Estrema: interdisciplinary journal for the humanities is an online journal of the Centre for Comparative Studies (CEC) at the School of Arts and Humanities of the University of Lisbon. It is currently holding a Call for the 1st edition of its 2nd Series, to be released during the Winter of 2021/22. Estrema is an open access journal which provides a platform for the publication and sharing of academic papers to all graduate and post-graduate students from both Portuguese and international universities, as well as to any author outside academia interested in publishing. Interdisciplinarity is key for the journal – it places it at advantageous intersections and boundary crossings within the Humanities, where brand new scientific frontiers emerge through comparativist methodologies. Therefore, any and all works that discuss objects of cultural, artistic, and textual significance will be considered, as long as they are within the framework of the Humanities. All works submitted undergo a process of double-blind peer review before publication.
Having marked the journal’s 10th anniversary in 2020, the Editorial Team introduced a thematic approach to estrema’s biennial issues. For the current publishing year, the Team has chosen the binomial ‘light-shadow’ as its conceptual frame. The first number will be released during the Winter of 2021/22, under the mantle of ‘shadows’ – in all its dimensions – as part of the aforementioned binomial. As such, we call for contributions that creatively, critically, and interdisciplinarily engage with the topic of ‘shadows’ through the methods applied to Comparativism. To be released in the Summer of 2022, the second edition will hold the same crucial elements in all its contributions pertaining to the topic of ‘light’. In order to promote comparative and diachronic considerations for the topics suggested, the Editorial Team offers a brief look into a few possible thematic, symbolic, and critical paths that can be pursued.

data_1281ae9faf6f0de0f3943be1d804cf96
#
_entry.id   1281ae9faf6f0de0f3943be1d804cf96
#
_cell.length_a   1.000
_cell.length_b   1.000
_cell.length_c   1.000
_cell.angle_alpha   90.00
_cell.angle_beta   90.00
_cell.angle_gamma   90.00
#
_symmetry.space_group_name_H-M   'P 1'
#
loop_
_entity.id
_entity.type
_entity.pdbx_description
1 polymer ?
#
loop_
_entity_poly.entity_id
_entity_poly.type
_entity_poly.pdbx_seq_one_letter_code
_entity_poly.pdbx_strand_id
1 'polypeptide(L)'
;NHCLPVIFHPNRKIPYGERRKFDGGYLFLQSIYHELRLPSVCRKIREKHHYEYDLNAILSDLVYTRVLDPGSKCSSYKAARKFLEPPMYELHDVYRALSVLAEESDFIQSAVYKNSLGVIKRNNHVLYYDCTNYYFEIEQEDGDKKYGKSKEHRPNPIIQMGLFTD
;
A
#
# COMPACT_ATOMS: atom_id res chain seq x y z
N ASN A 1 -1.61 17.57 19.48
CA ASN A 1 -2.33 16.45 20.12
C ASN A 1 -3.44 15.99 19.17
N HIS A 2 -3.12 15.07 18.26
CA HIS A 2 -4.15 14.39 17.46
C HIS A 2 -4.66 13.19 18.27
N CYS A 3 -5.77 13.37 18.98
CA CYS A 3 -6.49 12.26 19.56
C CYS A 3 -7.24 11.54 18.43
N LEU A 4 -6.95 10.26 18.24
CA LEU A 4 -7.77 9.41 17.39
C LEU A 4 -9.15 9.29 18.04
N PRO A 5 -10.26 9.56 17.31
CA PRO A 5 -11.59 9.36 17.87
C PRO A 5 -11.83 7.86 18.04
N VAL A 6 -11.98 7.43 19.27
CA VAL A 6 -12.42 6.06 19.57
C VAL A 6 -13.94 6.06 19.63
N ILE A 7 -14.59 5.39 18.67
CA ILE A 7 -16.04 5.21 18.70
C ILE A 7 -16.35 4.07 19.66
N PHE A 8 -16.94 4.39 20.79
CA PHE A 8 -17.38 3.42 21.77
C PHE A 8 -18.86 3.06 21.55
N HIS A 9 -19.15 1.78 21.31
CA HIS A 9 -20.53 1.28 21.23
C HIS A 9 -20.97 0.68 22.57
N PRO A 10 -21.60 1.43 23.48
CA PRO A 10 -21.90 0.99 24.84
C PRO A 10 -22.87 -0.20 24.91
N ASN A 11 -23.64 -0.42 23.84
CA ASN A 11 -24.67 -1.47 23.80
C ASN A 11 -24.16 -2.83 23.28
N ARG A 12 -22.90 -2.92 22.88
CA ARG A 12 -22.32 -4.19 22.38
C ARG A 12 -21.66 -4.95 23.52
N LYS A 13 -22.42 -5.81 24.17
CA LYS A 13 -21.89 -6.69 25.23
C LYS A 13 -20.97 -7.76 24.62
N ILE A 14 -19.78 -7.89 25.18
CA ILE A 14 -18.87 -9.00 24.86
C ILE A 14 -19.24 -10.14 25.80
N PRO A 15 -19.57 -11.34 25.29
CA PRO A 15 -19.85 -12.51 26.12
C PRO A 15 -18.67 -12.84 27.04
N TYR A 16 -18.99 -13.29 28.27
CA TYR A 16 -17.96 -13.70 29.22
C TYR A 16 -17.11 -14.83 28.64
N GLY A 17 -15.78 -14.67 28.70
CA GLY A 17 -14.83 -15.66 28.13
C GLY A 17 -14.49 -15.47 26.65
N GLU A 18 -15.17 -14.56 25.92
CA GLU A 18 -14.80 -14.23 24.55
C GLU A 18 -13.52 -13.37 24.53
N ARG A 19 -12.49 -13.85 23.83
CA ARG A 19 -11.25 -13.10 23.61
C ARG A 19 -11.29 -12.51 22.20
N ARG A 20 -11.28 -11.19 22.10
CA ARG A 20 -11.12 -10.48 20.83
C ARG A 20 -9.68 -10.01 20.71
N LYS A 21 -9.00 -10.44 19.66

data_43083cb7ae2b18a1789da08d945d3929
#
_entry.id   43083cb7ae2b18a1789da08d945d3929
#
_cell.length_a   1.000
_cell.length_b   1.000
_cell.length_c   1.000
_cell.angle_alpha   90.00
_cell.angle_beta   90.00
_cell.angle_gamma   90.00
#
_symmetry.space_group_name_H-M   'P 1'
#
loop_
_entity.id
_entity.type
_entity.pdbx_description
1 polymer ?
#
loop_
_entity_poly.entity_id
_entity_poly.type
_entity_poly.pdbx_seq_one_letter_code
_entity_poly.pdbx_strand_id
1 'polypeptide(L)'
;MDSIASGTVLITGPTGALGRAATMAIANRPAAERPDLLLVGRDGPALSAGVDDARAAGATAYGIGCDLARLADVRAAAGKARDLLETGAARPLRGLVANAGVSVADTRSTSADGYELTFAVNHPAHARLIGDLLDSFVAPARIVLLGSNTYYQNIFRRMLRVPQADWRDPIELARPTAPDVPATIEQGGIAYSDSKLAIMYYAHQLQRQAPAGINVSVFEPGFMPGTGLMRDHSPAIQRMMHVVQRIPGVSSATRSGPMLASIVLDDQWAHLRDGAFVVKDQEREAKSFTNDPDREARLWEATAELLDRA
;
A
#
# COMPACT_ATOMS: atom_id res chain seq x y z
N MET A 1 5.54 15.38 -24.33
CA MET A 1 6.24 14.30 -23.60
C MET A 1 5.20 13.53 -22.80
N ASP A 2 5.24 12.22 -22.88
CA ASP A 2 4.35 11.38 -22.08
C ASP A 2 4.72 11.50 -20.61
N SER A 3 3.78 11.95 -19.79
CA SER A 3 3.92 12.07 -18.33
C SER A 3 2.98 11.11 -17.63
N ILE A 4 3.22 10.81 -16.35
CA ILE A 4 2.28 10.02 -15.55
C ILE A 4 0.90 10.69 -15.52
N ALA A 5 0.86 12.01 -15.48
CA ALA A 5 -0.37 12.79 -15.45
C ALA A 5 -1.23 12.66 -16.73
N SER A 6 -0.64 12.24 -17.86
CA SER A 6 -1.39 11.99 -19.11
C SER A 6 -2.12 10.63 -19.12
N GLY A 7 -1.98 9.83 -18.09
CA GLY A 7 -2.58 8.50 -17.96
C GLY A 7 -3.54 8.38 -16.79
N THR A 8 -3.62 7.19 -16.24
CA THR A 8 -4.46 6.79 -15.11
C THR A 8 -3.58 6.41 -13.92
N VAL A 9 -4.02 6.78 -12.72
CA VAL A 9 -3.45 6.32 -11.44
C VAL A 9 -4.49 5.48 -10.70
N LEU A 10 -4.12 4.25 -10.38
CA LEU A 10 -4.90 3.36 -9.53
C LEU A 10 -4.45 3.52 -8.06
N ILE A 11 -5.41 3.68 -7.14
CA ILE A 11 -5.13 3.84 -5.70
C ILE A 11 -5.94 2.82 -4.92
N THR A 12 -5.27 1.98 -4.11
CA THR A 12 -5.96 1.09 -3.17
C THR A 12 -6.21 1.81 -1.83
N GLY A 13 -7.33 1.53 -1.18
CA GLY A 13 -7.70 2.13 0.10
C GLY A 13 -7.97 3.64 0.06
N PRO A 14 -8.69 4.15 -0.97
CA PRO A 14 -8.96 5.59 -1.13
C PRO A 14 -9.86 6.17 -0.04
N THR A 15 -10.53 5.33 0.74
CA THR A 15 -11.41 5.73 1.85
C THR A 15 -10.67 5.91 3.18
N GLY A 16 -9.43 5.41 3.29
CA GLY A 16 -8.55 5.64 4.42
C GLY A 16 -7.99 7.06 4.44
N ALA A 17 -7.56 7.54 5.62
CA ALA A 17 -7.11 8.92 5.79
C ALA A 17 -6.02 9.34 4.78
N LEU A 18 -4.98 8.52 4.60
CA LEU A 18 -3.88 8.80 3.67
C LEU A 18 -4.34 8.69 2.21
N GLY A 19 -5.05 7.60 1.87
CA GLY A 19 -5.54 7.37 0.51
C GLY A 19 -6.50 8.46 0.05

In Praise of Shadows (Series II – Year 1 – No. 1)
At the helm of his solar boat, Ra bursts through the underworld controlled by Apophis, the great serpent whose body calls forth the void of shadows. Ra deeply disturbs the unity of the ruling darkness. Firmly opposing the dualities imposed by the sun, the anti-god fights Ra in an epic battle against the fragmentary force of light and for the unifying sovereignty of darkness. Apophis is thus thrown into endless battles between shadows and light – symbols of the night and day cycle – from which Ra consistently emerges victorious. From the debris resulting from the clash that ensued, the first dichotomic entities arise: light and shadow, earth and water, woman and man.*
As in this Egyptian myth, light and shadow have permeated the most iconic cultural and artistic experiences in History: from the Gilgamesh to Hesiod’s Theogony, to the biblical Genesis and Apocalypse, to Plato’s Cavern Allegory and Poe’s “Shadow: A Parable”; not forgetting Jung, Lourdes Castro’s graphical works, German Expressionism, and even the aesthetic of shadows in Japanese cinema and Javanese Wayang. At times in a complementary harmony, others in utter conflict, ‘light and shadow’, ‘brightness and darkness’, ‘day and night’, ‘life and death’ walk hand in hand, always representing the most fruitful mythological, literary, and cultural dichotomies. The centrality of this opposition as a source of artistic, spiritual, and scientific inspiration allows for different fields of study and methodologies to converge: that which is hidden by one is revealed by the other in enticing mesological dynamics. In the dialectic of darkness and light myth finds its primitive origin, its essential purpose to narrate, from which it comes to nurture cultures and the arts. Throughout the centuries, there have been many representations of the topic of ‘shadows’ – it is from this archetypal and endless source that this Call aims to evoke.
The Editorial Team is looking for contributions that expand upon the topic of ‘shadows’ as part of the aforementioned dichotomy, in all the dimensions of its archetype.
*Loosely adapted from Joshua J. Mark in World History Encyclopedia. Accessed on the 10th of July, 2021.
Submission deadline: 31st October, 2021
Notification for the acceptance of the papers: 15th January, 2022
Submissions sent to: firstname.lastname@example.org
Languages accepted for publication: Portuguese, Castilian, Italian, French, and English.